Easter is a time of celebration for Christians and even non-Christians in many countries across the world. However, some Easter traditions have led to bad habits in spring regarding packaging, recycling, and waste. We have gathered some suggestions together on how your can have a more eco-friendly Easter this year, and for many years to come.
Not only is gift wrapping expensive, but it is prone to being a wasteful activity; brand new wrapping paper which is wrapped around a present, only to be ripped off and either binned or sent back to be recycled. Some local authorities don’t even accept wrapping paper or greetings cards in their recycling bins any more due to several reasons: attached glitter, sticky tape, ribbons, and tags, or the wrapping paper being coated in foil or plastic.
So, here are 10 suggestions for wrapping gifts which are not only good for the environment, but are also really unique, personalised and show the recipient you put in lots of thought and effort.
1. Newspaper or magazines
Any newspaper or magazine would work, but if you can find a page which has the recipient’s date of birth on it or pictures of their favourite film star, for example, you’re really on to a winner. Have a good root around in your recycling bin and see what you can find.
2. Calendar page
Try wrapping your gift in a large calendar sheet, with the recipient’s special day circled. You are guaranteed to raise a big grin, and it will certainly be the best wrapping paper they receive this year!
This could be any fabric, but why not recycle an old scarf, handkerchief, pillowcase or tea towel you no longer use. Alternatively, you might have some scraps of fabric lying around if you’re a crafter, or some old clothes you don’t want which can be cut up into squares for fun wrapping material.
Do you have some old maps lying around? Why not wrap a gift with them! The result looks really lovely. If you can locate a map that is specific to that person, even better. Examples could be their place of birth, where they got married, or where they went on their honeymoon.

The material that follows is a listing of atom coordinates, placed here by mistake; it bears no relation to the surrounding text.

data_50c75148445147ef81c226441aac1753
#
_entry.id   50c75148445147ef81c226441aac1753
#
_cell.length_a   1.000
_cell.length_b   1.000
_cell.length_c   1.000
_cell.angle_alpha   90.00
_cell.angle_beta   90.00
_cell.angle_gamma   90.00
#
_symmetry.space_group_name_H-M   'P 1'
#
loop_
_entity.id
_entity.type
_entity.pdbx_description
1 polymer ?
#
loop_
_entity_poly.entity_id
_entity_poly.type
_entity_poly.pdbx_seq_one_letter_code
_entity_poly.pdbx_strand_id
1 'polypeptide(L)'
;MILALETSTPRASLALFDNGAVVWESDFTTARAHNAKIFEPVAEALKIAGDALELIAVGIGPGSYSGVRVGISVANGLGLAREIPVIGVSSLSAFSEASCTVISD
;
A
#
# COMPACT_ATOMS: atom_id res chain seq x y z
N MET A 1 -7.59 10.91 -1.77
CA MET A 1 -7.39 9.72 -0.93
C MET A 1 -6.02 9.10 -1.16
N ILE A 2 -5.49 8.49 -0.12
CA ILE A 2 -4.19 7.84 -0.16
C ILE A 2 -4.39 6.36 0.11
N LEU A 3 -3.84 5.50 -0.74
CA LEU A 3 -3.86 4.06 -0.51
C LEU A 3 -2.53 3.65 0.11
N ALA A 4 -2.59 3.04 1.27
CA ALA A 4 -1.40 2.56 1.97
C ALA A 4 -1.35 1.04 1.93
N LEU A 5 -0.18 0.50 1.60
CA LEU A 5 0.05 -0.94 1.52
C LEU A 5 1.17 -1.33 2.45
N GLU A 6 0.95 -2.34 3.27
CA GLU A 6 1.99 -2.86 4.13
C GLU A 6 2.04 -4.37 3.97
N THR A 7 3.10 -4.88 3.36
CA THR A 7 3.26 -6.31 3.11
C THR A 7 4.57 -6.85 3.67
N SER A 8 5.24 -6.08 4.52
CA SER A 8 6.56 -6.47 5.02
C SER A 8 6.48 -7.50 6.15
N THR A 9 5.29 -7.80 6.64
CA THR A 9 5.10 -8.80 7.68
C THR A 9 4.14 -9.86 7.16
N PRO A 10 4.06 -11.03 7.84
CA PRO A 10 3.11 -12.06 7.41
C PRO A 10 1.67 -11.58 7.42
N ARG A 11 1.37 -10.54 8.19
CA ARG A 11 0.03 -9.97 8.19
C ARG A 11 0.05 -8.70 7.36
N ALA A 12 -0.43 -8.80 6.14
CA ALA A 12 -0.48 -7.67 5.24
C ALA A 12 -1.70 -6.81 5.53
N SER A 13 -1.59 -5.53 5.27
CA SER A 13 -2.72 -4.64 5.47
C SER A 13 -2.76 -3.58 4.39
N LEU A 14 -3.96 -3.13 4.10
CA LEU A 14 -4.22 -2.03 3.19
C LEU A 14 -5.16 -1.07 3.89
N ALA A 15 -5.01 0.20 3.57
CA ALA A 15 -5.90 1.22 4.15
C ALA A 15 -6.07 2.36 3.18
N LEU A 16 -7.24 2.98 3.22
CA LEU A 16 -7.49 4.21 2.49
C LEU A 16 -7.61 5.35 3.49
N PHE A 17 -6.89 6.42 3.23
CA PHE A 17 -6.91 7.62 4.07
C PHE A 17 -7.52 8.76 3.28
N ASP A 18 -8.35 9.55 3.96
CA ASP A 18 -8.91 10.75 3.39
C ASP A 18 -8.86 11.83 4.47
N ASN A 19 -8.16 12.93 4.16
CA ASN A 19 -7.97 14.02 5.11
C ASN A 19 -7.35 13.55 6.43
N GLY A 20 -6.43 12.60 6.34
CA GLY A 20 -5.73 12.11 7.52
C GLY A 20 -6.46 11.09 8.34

5. Shopping bags
A shop-bought or handmade reusable ‘bag for life’ could be great for housing a gift. It is essentially an extra gift – a useful one at that – and can help a friend or family member with their own recycling efforts. There are many pretty bags available, or a handmade one could be personalised for your lucky recipient.
6. Children’s drawings
All those pictures your child creates at school and home are wonderful, but there are sadly only so many you can display at once. What could be more wonderful than a Grandmother receiving a present wrapped in her Grandchild’s art work? I guarantee, they will LOVE IT!
Embellishments and extras:
7. Toilet roll tubes
Simple, but fun. Use a toilet roll tube to wrap a small gift, and present it like a cracker, using one of the above suggestions to cover it and create the cracker shape.
For most of the year, leaves are widely available beneath trees and bushes. The good news is, they can look great on a wrapped present instead of a shop-bought bow. You could even decorate them with pens, paint, or glitter.
9. Handmade bows or flowers
Bows can be made from any scraps of paper you have: magazines, leaflets, newspaper. You can make several different types – from really simple to rather complicated. You’ll find tutorials on how to make them online.
10. Pom poms
If you have a length of wool, you could make a little pom pom to decorate a gift. All you need is the wool or twine, a fork and a pair of scissors. The below tutorial will show you how it’s done.
Featured image credit: Pixabay
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